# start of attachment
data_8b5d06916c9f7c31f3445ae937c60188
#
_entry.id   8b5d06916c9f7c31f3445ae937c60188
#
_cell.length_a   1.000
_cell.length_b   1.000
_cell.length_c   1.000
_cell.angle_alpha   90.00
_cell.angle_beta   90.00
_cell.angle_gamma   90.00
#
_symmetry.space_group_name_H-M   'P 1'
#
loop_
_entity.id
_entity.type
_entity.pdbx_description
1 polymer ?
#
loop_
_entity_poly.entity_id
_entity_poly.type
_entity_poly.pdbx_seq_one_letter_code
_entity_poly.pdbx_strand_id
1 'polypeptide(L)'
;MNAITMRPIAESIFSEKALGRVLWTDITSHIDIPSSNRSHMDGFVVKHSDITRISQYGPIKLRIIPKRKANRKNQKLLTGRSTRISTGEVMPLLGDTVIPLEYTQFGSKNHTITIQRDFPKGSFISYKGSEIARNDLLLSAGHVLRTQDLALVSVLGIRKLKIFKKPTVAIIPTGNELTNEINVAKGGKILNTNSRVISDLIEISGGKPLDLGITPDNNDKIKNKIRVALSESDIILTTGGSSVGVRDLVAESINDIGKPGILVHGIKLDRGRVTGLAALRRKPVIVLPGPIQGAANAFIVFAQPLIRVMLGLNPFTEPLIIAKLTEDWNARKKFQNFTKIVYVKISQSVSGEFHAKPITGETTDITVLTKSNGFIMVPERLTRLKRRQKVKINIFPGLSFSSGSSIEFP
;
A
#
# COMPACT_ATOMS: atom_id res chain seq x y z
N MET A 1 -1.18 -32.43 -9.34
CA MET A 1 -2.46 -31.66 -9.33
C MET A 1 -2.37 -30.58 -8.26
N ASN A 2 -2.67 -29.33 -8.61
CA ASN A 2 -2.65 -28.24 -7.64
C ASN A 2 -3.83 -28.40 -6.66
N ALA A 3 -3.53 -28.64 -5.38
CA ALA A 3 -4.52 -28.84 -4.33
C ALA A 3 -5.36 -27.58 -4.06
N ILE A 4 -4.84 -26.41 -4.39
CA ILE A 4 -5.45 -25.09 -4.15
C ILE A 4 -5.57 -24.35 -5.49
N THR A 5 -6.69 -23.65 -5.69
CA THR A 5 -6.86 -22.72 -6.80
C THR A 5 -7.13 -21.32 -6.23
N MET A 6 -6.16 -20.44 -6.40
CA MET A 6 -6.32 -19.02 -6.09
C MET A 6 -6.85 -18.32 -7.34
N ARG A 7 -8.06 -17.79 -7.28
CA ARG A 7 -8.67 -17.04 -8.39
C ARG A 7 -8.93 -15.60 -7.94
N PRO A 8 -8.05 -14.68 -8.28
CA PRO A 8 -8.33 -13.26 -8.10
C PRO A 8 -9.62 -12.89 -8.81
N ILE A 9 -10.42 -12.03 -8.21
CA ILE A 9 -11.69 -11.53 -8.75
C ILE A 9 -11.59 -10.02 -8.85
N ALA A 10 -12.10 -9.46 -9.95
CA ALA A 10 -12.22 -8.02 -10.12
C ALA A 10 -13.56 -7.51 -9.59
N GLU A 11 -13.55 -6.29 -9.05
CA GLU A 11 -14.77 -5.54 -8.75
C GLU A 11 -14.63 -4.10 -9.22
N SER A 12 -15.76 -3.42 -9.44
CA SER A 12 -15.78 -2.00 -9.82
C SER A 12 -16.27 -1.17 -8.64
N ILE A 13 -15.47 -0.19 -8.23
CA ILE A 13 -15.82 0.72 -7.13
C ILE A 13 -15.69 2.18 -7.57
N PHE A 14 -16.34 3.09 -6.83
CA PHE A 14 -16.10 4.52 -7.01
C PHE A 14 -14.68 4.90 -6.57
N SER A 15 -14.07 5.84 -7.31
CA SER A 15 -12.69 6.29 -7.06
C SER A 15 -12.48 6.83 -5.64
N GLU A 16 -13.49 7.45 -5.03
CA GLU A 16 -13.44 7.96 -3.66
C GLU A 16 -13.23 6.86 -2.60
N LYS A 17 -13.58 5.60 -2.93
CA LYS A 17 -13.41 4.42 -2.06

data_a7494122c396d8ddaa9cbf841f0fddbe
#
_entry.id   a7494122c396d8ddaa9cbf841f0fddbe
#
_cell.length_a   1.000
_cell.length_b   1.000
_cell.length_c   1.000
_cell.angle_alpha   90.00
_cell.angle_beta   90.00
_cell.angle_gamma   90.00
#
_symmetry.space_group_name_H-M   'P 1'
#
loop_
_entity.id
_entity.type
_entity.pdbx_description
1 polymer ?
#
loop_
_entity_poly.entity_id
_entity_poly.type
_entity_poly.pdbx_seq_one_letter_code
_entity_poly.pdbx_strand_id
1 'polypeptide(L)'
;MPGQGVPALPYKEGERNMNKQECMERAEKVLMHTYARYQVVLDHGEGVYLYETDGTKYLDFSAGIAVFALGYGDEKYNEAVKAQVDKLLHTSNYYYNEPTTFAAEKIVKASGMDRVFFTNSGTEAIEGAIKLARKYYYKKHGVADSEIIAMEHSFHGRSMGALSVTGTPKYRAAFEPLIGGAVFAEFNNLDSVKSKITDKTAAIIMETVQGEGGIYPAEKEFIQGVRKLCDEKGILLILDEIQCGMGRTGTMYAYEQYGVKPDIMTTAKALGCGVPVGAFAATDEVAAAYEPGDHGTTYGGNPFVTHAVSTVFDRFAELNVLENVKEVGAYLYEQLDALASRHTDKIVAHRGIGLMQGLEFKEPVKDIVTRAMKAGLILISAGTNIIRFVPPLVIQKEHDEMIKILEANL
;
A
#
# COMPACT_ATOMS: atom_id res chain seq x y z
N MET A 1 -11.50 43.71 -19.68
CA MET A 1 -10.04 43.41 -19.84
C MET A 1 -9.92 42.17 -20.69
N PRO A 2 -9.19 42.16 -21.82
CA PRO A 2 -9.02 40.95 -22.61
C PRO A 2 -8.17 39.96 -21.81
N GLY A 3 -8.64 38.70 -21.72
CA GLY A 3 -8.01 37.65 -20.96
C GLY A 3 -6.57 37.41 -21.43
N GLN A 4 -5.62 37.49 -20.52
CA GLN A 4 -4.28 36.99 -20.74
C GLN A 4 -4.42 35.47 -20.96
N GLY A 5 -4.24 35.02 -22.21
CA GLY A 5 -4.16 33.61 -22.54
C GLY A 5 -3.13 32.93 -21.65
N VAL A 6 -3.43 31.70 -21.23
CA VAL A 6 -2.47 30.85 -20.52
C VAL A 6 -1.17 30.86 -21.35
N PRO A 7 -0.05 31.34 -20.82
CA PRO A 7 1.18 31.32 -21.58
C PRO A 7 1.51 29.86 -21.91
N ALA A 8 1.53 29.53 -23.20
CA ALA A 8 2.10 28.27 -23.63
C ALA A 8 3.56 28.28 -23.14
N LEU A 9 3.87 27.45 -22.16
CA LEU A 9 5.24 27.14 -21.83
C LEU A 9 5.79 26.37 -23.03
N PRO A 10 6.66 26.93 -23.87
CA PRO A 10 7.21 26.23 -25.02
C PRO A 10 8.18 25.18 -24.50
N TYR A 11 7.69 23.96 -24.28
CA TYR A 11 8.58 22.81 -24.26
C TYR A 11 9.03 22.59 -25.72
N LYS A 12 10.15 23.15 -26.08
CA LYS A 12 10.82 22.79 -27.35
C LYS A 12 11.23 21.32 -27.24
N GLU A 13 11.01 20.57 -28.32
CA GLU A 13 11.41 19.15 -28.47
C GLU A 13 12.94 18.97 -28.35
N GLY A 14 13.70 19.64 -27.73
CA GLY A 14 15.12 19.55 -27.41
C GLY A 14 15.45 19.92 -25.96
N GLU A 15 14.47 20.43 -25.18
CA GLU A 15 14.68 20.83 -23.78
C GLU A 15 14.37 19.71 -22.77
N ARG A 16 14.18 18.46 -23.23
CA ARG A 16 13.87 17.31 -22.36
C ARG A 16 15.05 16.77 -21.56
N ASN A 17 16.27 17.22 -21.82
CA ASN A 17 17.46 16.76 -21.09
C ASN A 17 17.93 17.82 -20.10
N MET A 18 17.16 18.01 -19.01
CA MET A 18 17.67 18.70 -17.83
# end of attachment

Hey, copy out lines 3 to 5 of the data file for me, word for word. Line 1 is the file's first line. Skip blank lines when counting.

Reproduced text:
_entry.id   8b5d06916c9f7c31f3445ae937c60188
#
_cell.length_a   1.000